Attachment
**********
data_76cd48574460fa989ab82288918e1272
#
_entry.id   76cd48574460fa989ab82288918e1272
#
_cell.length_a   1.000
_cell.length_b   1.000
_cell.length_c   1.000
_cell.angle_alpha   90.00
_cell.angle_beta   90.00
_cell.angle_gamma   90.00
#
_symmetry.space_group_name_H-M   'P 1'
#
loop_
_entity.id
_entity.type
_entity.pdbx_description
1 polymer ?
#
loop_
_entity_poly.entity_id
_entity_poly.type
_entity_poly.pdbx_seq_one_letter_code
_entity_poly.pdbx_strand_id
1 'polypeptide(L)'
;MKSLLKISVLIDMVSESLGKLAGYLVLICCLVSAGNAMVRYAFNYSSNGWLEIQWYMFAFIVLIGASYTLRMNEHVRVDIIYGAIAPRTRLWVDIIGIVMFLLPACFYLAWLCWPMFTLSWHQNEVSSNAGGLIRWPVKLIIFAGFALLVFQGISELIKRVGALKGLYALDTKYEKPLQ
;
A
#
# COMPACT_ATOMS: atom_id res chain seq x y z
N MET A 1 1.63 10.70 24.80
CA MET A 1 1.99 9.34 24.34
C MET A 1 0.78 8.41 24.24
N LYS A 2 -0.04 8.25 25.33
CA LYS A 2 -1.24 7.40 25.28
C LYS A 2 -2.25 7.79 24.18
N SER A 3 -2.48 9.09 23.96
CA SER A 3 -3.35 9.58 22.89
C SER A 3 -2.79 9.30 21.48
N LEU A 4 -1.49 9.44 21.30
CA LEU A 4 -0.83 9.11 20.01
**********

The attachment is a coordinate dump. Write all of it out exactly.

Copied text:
data_76cd48574460fa989ab82288918e1272
#
_entry.id   76cd48574460fa989ab82288918e1272
#
_cell.length_a   1.000
_cell.length_b   1.000
_cell.length_c   1.000
_cell.angle_alpha   90.00
_cell.angle_beta   90.00
_cell.angle_gamma   90.00
#
_symmetry.space_group_name_H-M   'P 1'
#
loop_
_entity.id
_entity.type
_entity.pdbx_description
1 polymer ?
#
loop_
_entity_poly.entity_id
_entity_poly.type
_entity_poly.pdbx_seq_one_letter_code
_entity_poly.pdbx_strand_id
1 'polypeptide(L)'
;MKSLLKISVLIDMVSESLGKLAGYLVLICCLVSAGNAMVRYAFNYSSNGWLEIQWYMFAFIVLIGASYTLRMNEHVRVDIIYGAIAPRTRLWVDIIGIVMFLLPACFYLAWLCWPMFTLSWHQNEVSSNAGGLIRWPVKLIIFAGFALLVFQGISELIKRVGALKGLYALDTKYEKPLQ
;
A
#
# COMPACT_ATOMS: atom_id res chain seq x y z
N MET A 1 1.63 10.70 24.80
CA MET A 1 1.99 9.34 24.34
C MET A 1 0.78 8.41 24.24
N LYS A 2 -0.04 8.25 25.33
CA LYS A 2 -1.24 7.40 25.28
C LYS A 2 -2.25 7.79 24.18
N SER A 3 -2.48 9.09 23.96
CA SER A 3 -3.35 9.58 22.89
C SER A 3 -2.79 9.30 21.48
N LEU A 4 -1.49 9.44 21.30
CA LEU A 4 -0.83 9.11 20.01